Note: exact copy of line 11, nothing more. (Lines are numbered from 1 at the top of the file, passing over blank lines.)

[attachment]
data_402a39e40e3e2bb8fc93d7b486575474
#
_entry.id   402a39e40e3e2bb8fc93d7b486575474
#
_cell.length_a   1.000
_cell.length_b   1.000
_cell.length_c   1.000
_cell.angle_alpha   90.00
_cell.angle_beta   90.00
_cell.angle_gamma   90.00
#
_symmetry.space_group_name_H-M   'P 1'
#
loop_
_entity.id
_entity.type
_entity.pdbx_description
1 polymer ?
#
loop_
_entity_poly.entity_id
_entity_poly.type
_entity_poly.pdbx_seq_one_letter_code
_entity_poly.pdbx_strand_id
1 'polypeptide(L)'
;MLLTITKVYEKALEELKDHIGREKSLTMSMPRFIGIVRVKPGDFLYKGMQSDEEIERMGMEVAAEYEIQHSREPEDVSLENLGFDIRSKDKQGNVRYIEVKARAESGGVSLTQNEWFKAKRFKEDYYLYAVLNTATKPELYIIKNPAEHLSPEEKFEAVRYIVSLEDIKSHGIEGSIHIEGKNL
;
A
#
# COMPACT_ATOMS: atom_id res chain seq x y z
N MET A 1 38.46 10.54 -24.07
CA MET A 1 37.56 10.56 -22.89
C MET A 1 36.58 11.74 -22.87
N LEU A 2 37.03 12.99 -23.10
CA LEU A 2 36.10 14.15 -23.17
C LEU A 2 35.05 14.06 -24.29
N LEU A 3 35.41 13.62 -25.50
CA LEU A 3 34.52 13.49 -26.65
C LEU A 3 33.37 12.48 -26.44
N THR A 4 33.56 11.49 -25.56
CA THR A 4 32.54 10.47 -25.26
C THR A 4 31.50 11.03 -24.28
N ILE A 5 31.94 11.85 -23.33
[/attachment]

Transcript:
#